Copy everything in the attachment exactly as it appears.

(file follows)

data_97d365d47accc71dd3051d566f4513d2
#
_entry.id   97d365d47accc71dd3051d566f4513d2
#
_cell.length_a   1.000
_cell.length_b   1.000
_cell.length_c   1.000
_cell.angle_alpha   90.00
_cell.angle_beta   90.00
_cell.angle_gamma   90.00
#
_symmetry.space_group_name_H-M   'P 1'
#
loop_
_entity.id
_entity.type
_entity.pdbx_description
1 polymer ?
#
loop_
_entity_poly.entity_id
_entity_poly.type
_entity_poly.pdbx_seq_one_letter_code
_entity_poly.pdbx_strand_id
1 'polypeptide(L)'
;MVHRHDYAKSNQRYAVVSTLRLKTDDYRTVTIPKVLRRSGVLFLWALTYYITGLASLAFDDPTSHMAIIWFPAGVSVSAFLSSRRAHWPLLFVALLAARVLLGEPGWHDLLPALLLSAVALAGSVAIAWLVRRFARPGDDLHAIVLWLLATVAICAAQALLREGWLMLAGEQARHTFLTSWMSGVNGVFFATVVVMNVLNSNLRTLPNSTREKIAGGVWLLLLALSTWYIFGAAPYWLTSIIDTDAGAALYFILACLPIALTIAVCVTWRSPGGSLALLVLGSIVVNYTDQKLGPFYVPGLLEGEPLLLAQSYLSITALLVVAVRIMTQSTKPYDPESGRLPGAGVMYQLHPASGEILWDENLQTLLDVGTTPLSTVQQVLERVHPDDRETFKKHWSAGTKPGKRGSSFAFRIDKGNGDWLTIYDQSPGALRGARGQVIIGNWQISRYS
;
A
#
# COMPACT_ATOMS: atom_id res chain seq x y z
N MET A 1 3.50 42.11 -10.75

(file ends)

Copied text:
data_97d365d47accc71dd3051d566f4513d2
#
_entry.id   97d365d47accc71dd3051d566f4513d2
#
_cell.length_a   1.000
_cell.length_b   1.000
_cell.length_c   1.000
_cell.angle_alpha   90.00
_cell.angle_beta   90.00
_cell.angle_gamma   90.00
#
_symmetry.space_group_name_H-M   'P 1'
#
loop_
_entity.id
_entity.type
_entity.pdbx_description
1 polymer ?
#
loop_
_entity_poly.entity_id
_entity_poly.type
_entity_poly.pdbx_seq_one_letter_code
_entity_poly.pdbx_strand_id
1 'polypeptide(L)'
;MVHRHDYAKSNQRYAVVSTLRLKTDDYRTVTIPKVLRRSGVLFLWALTYYITGLASLAFDDPTSHMAIIWFPAGVSVSAFLSSRRAHWPLLFVALLAARVLLGEPGWHDLLPALLLSAVALAGSVAIAWLVRRFARPGDDLHAIVLWLLATVAICAAQALLREGWLMLAGEQARHTFLTSWMSGVNGVFFATVVVMNVLNSNLRTLPNSTREKIAGGVWLLLLALSTWYIFGAAPYWLTSIIDTDAGAALYFILACLPIALTIAVCVTWRSPGGSLALLVLGSIVVNYTDQKLGPFYVPGLLEGEPLLLAQSYLSITALLVVAVRIMTQSTKPYDPESGRLPGAGVMYQLHPASGEILWDENLQTLLDVGTTPLSTVQQVLERVHPDDRETFKKHWSAGTKPGKRGSSFAFRIDKGNGDWLTIYDQSPGALRGARGQVIIGNWQISRYS
;
A
#
# COMPACT_ATOMS: atom_id res chain seq x y z
N MET A 1 3.50 42.11 -10.75